MY HEART THE SUN: A Book Excerpt – by Guest Trekker Cat Kurtz

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I’m excited to introduce you to a writer and adventurer who has witnessed a unique battle for women’s rights in Thailand, specifically, the rights of Buddhist nuns. Cat Kurtz is the author of My Heart the Sun, a non-fiction account of Buddhist Theravada nuns’ fight for the right to become bhikkunis, fully ordained Buddhist monastics.

Bhikkunis are fully ordained Theravada Buddhist monastics. These nuns were ordained in Sri Lanka.

Cat has been a witness to this Southeast Asian women’s movement and spiritual revolution since its beginnings in 2002 and she still communicates regularly with nuns in Thailand. Her hope is to keep her promise to give voice to their untold story. Here is a piece of that promise:

Excerpt from

My Heart the Sun
By Cat Kurtz
©2010

Chapter 2

As soon as I walked through Passport Control, I sensed that something wasn’t right.

Sister Lee had written that our home base would be the Association for the Promotion of the Status of Women – a women’s shelter, orphanage, college for Buddhist nuns, AIDS hospice, jobs skill training center, and international hostel. It was more than I could imagine under one roof. But, according to Lee, two women managed the entire operation. These women, she wrote, were two of the most powerful people in the fledgling women’s movement in Thailand. Dr. Suteera, president of the APSW, and Dr. Corner, the director of UNIFEM, had both been informed of my coming arrival. Lee explained that writing them would “unlock some very large doors,” and assist us in interviewing women throughout Southeast Asia about the spreading AIDS and prostitution epidemic.

In my daydreams, I pictured myself meeting eager women and their families, Lee translating as we wound slowly down the coast of Thailand. I knew this trip was about struggle and the stories would be hard to hear, but in my imagination the pictures were lovely — the journey this happy trail through tall grass and sunshine, far away from break-up fights and crowded bars and anyone I knew. On the plane, I’d gotten increasingly excited about the prospect of recording women’s survival tales under the supportive gaze of the Thai community. I practically ran through Passport Control.

Lee had told me how to spot her in the letters. “Orange robes, bald head, hard to miss,” she’d said.

Lee had told me how to spot her in the letters. “Orange robes, bald head, hard to miss,” she’d said. And there she was – sitting still as stone, all alone, hands folded in her lap. Her solitary figure threw me for a loop. No crowds, no posse of nuns waving and holding up a banner, little orphan children darting from behind their skirts. Lee didn’t even get up. I don’t know how I’d expected her to greet me. Buddhist nuns can’t hug. But I wasn’t used to seeing Lee as a nun. I was used to seeing Lee as a nurse. Now she was bald and dressed all in orange. In the bustling airport, she seemed hyper-serene. I stood there with my baggage and my camera gear unsure whether to bow, or wave, or try for a small embrace.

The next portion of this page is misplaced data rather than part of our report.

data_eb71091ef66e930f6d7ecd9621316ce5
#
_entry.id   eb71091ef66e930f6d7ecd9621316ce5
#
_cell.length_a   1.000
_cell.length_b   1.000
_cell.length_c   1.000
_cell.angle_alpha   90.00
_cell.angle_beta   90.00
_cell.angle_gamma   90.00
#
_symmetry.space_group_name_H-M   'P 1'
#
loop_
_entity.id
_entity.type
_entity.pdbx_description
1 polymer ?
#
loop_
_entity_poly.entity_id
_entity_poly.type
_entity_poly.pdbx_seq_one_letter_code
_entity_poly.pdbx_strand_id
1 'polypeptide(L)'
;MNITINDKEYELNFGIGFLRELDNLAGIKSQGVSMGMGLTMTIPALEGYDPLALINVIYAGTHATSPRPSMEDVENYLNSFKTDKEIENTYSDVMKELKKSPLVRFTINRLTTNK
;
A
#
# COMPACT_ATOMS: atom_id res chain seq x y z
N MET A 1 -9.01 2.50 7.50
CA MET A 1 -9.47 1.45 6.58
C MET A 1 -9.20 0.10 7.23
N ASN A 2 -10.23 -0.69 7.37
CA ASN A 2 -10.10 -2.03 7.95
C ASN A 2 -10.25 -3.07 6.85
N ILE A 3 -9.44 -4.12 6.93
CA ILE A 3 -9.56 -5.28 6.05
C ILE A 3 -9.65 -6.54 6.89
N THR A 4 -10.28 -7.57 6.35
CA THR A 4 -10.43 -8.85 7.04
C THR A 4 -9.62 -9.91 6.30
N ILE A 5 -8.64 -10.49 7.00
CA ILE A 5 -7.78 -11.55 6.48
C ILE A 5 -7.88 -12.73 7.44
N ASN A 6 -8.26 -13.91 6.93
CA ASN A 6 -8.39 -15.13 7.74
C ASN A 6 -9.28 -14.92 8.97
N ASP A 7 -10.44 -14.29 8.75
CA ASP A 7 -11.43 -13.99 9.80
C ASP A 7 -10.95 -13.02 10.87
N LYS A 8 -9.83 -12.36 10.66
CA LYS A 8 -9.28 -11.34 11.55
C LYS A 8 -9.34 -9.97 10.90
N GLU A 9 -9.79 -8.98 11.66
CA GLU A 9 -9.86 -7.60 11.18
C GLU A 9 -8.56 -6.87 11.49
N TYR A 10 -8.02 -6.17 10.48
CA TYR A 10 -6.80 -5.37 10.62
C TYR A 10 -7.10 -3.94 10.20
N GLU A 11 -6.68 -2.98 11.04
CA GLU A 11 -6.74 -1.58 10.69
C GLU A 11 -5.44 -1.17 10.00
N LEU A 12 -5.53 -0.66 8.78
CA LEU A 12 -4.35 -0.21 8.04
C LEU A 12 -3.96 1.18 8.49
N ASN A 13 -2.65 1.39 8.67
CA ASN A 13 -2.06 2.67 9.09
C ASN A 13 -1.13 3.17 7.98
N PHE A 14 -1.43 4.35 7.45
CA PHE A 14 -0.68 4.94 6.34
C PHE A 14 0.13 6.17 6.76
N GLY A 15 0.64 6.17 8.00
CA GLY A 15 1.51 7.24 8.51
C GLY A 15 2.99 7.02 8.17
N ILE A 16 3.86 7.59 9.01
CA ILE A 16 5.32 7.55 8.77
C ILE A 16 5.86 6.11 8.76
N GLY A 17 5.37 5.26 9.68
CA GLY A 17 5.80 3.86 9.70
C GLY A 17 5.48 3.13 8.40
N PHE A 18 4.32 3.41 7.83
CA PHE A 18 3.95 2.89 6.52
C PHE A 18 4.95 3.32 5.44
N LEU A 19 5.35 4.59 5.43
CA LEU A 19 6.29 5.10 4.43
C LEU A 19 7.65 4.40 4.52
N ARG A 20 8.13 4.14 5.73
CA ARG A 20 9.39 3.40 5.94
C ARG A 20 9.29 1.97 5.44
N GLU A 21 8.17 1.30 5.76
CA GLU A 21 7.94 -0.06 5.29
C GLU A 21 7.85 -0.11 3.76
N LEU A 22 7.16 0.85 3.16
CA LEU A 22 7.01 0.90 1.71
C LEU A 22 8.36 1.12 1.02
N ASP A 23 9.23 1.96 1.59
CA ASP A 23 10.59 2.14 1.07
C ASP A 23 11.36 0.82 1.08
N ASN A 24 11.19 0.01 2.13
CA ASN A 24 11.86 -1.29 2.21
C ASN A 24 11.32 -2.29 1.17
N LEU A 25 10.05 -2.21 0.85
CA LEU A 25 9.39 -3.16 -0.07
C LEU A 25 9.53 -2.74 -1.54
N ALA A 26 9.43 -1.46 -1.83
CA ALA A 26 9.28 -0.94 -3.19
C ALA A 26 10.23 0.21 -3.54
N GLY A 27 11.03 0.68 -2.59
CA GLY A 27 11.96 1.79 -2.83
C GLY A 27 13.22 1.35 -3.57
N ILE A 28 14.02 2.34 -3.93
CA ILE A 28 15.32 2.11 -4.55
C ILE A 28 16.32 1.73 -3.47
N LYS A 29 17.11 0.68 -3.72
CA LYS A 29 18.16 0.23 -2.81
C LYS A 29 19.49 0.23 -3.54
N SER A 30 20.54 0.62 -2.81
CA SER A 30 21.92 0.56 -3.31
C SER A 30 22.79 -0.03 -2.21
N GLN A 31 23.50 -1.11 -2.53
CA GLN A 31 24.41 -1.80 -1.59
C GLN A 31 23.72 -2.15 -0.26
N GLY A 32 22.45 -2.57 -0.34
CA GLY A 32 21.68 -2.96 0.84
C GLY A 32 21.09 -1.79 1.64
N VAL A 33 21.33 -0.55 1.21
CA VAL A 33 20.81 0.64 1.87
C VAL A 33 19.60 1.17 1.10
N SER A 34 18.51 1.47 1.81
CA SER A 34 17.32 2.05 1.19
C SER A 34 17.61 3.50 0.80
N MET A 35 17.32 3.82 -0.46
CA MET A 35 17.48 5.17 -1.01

“Hey Lee,” I said. “Long time no see.”

“They are watching us,” she said, “because they think I’m a man. This is why they let me wait for you outside the rope. Monks are not allowed to sit with women. There is too much risk of stirring up impure thoughts and distracting from meditation.”

I looked around, but every face I searched averted my stare, heads darting down at their shoes. Perhaps, as Lee said, they were looking to see the strange woman with the cross-dressing nun, or they might have thought I was a tourist illegally standing beside a Theravada monk. More likely the folks in the airport were staring at Lee. At the time, I had no idea that she was leading the fight to legalize ordainment for Buddhist nuns. Just associating with her put me under threat of arrest.

“You are probably tired from your long travels,” Lee said. “We can sit here a moment and rest. But we should go back to the Center soon before someone approaches us – an angry man, the police – anyone who has not seen a Buddhist nun.”

Lee’s letters had made Buddhist nuns sound pretty commonplace, but even during those first moments in the country I sensed that airports weren’t the only places they were rare.

“I think you will like the Center.”

I wasn’t so sure. I didn’t like the name of any place called the Center. It sounded like some kind of mental ward.

“There are other nuns there, but not like me. The nuns at the Center all wear white.”

“Why?”

“They are novice nuns. Maechees.”

She spoke in stilted English as if she was struggling to remember the language, and I suddenly realized how long it had been since I last saw Lee and what a stranger she was to me then. In Colorado, where our conversations were confined to the nursing home where she worked, the relationship felt comfortable. Something about this new Lee, this spiritually elevated, culturally unbounded Lee, scared me.

I didn’t understand what these levels of nun meant and what about them might get us arrested in Bangkok International Airport, but I was too tired to ask.

“Do you feel rested and ready to go now?” she asked.

I nodded, then followed her through the sliding airport doors and into Bangkok, where it was night.

(more to come…)

***

Cat Kurtz teaches writing at the University of Colorado, Boulder. Her work has appeared in literary journals such as Seeds of Peace, Eastern Horizons, terrain.org and Punk Planet. She is an avid adventurer, Write Life Coach and proud new mom. If you’d like to read more of her story, My Heart the Sun, check back here for another excerpt on Thursday, November 11.

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32 thoughts on “MY HEART THE SUN: A Book Excerpt – by Guest Trekker Cat Kurtz

  1. Cara Lopez Lee Post author

    Thanks for visiting, Gloria. I’m glad you found the chat useful. I had a lot of fun.